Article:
When LPR Construction crews set out to assemble and install a Big R Tied Arch Pedestrian Bridge over busy I-225 near Denver, CO, they never imagined that their challenges would be so dramatic.
A car crash and a lightening storm
One morning during assembly, a speeding vehicle crashed through a gap in the jersey barriers, running into the assembly site and striking an arch section. A week of thorough inspections confirmed there was no damage to the arch.
Later, as the arch sections were about to be lifted into place during a night closure, a huge storm cloud threatened and the cranes had to be quickly boomed down for safety. Heavy rain and lightening pushed the start of the installation back a few hours.
Installation still completed within weekend night closure windows
Prior to the installation weekend, the bridge sections were pre-assembled on a snug, wedge-shaped site next to an off-ramp about a mile south of the installation site. A 75-ton rough-terrain crane was used to assemble the bridge and arch truss halves.
Bridge section installed on the first night closure
Once the assembly was complete, the bridge was ready to be transported to the installation site in two phases. A 500-ton all-terrain crane was used to load the 192′ bridge portion onto a transport truck and two trailers joined by transport girders. With the scheduled eight-hour closure started, the travel rig began to slowly slowly roll down the off-ramp and along the highway at a top speed of 1 mph. The crane was boomed down and moved to the set location at the same time.
The bridge was lifted and rotated into position fitting perfectly onto the anchor rods and supports. The anchor rods were tightened, the rigging was disconnected and the crane returned to the assembly site. The crews proceeded to connect the lower tie rod ends to the arch bearing supports and tension the tie rods.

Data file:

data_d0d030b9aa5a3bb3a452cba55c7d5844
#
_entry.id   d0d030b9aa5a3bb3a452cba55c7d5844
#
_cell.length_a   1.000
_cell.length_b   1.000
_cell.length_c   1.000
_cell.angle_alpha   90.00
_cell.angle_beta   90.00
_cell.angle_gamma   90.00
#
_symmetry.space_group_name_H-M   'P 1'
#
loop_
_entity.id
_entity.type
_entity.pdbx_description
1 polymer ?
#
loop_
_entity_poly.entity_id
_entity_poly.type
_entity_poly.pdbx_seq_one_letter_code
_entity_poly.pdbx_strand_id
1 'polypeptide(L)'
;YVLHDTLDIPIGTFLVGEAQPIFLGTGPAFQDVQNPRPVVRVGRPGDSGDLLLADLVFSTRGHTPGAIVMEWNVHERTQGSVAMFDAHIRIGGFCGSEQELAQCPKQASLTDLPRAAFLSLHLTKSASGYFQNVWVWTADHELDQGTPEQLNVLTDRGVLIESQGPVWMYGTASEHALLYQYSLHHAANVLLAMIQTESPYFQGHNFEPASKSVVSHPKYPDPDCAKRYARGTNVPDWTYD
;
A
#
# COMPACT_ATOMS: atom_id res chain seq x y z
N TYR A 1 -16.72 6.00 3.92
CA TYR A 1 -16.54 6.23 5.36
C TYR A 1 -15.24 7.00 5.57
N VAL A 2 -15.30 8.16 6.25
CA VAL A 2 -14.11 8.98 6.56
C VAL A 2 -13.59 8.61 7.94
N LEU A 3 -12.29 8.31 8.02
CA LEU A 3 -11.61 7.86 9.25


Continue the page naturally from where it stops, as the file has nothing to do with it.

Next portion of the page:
This entire move phase, including set-up, tear down, travel and clean up, was complete in about 2.5 hours – in plenty of time to re-open for morning traffic.
Arch sections installed on the second night closure
The next evening, two cranes were used to lift the two arch sections onto the same travel rig and install them at the site. After the lightening storm delay, they lifted and lowered the arch halves into position and the arch pins were installed at the outer end bearing supports.
Then the middle ends of the arches were gently lowered so the mid-span arch beam bolted splice connections could be made. With the connection made and the anchor bolts loosened, one of the cranes pulled the deflection angle out of the bridge so the dangling hangers could be connected to the corresponding stub-outs. The anchor rods were tightened and the bridge camber was surveyed before the crane was released.
Despite the storm delay, all was completed well ahead of the morning opening.
The new bridge connects an RTD commuter rail platform to a medical centre as part of a new line through Aurora to the Denver International Airport.